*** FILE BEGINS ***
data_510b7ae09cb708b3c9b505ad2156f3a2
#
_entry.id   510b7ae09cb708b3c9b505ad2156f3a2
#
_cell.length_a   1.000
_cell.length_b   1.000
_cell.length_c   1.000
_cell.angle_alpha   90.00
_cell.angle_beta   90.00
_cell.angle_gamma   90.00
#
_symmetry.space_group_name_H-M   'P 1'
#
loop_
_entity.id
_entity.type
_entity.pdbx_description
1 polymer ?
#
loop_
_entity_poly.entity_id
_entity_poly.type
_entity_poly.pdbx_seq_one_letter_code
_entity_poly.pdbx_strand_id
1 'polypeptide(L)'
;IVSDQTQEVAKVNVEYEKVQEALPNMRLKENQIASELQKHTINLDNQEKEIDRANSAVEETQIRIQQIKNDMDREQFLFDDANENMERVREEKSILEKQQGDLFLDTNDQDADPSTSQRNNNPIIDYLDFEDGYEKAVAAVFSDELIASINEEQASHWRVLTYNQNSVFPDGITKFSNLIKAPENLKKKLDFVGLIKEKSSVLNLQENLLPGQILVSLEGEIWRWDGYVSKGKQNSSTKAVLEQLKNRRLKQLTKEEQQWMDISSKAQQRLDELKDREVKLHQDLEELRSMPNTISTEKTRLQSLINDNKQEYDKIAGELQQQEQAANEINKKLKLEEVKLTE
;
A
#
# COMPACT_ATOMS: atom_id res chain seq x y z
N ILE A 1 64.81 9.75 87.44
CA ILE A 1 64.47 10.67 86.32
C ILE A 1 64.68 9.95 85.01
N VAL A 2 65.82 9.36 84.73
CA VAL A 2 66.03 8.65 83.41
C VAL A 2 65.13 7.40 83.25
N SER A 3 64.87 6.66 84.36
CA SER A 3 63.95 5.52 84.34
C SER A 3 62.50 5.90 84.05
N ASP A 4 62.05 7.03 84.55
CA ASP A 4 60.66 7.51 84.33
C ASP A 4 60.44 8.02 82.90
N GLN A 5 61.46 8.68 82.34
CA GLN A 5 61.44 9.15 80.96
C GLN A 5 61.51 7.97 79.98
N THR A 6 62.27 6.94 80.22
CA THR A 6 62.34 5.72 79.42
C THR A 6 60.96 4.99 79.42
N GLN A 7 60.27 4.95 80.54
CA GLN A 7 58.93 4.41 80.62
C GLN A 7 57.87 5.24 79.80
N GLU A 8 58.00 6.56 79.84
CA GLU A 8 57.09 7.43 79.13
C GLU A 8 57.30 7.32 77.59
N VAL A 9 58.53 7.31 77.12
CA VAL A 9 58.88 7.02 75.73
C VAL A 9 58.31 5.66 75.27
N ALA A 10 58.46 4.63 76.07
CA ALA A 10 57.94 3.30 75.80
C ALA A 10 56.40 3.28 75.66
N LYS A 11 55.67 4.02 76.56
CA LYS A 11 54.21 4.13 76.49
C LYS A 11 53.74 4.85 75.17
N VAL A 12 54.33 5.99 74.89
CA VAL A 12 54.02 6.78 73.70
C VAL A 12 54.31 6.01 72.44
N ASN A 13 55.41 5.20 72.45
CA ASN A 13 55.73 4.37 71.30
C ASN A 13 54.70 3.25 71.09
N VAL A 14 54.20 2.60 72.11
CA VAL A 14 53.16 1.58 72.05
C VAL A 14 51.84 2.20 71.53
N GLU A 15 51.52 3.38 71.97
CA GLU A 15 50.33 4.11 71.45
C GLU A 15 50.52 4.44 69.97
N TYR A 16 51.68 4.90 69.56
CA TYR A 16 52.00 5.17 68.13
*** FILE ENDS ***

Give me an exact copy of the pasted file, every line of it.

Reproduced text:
data_510b7ae09cb708b3c9b505ad2156f3a2
#
_entry.id   510b7ae09cb708b3c9b505ad2156f3a2
#
_cell.length_a   1.000
_cell.length_b   1.000
_cell.length_c   1.000
_cell.angle_alpha   90.00
_cell.angle_beta   90.00
_cell.angle_gamma   90.00
#
_symmetry.space_group_name_H-M   'P 1'
#
loop_
_entity.id
_entity.type
_entity.pdbx_description
1 polymer ?
#
loop_
_entity_poly.entity_id
_entity_poly.type
_entity_poly.pdbx_seq_one_letter_code
_entity_poly.pdbx_strand_id
1 'polypeptide(L)'
;IVSDQTQEVAKVNVEYEKVQEALPNMRLKENQIASELQKHTINLDNQEKEIDRANSAVEETQIRIQQIKNDMDREQFLFDDANENMERVREEKSILEKQQGDLFLDTNDQDADPSTSQRNNNPIIDYLDFEDGYEKAVAAVFSDELIASINEEQASHWRVLTYNQNSVFPDGITKFSNLIKAPENLKKKLDFVGLIKEKSSVLNLQENLLPGQILVSLEGEIWRWDGYVSKGKQNSSTKAVLEQLKNRRLKQLTKEEQQWMDISSKAQQRLDELKDREVKLHQDLEELRSMPNTISTEKTRLQSLINDNKQEYDKIAGELQQQEQAANEINKKLKLEEVKLTE
;
A
#
# COMPACT_ATOMS: atom_id res chain seq x y z
N ILE A 1 64.81 9.75 87.44
CA ILE A 1 64.47 10.67 86.32
C ILE A 1 64.68 9.95 85.01
N VAL A 2 65.82 9.36 84.73
CA VAL A 2 66.03 8.65 83.41
C VAL A 2 65.13 7.40 83.25
N SER A 3 64.87 6.66 84.36
CA SER A 3 63.95 5.52 84.34
C SER A 3 62.50 5.90 84.05
N ASP A 4 62.05 7.03 84.55
CA ASP A 4 60.66 7.51 84.33
C ASP A 4 60.44 8.02 82.90
N GLN A 5 61.46 8.68 82.34
CA GLN A 5 61.44 9.15 80.96
C GLN A 5 61.51 7.97 79.98
N THR A 6 62.27 6.94 80.22
CA THR A 6 62.34 5.72 79.42
C THR A 6 60.96 4.99 79.42
N GLN A 7 60.27 4.95 80.54
CA GLN A 7 58.93 4.41 80.62
C GLN A 7 57.87 5.24 79.80
N GLU A 8 58.00 6.56 79.84
CA GLU A 8 57.09 7.43 79.13
C GLU A 8 57.30 7.32 77.59
N VAL A 9 58.53 7.31 77.12
CA VAL A 9 58.88 7.02 75.73
C VAL A 9 58.31 5.66 75.27
N ALA A 10 58.46 4.63 76.07
CA ALA A 10 57.94 3.30 75.80
C ALA A 10 56.40 3.28 75.66
N LYS A 11 55.67 4.02 76.56
CA LYS A 11 54.21 4.13 76.49
C LYS A 11 53.74 4.85 75.17
N VAL A 12 54.33 5.99 74.89
CA VAL A 12 54.02 6.78 73.70
C VAL A 12 54.31 6.01 72.44
N ASN A 13 55.41 5.20 72.45
CA ASN A 13 55.73 4.37 71.30
C ASN A 13 54.70 3.25 71.09
N VAL A 14 54.20 2.60 72.11
CA VAL A 14 53.16 1.58 72.05
C VAL A 14 51.84 2.20 71.53
N GLU A 15 51.52 3.38 71.97
CA GLU A 15 50.33 4.11 71.45
C GLU A 15 50.52 4.44 69.97
N TYR A 16 51.68 4.90 69.56
CA TYR A 16 52.00 5.17 68.13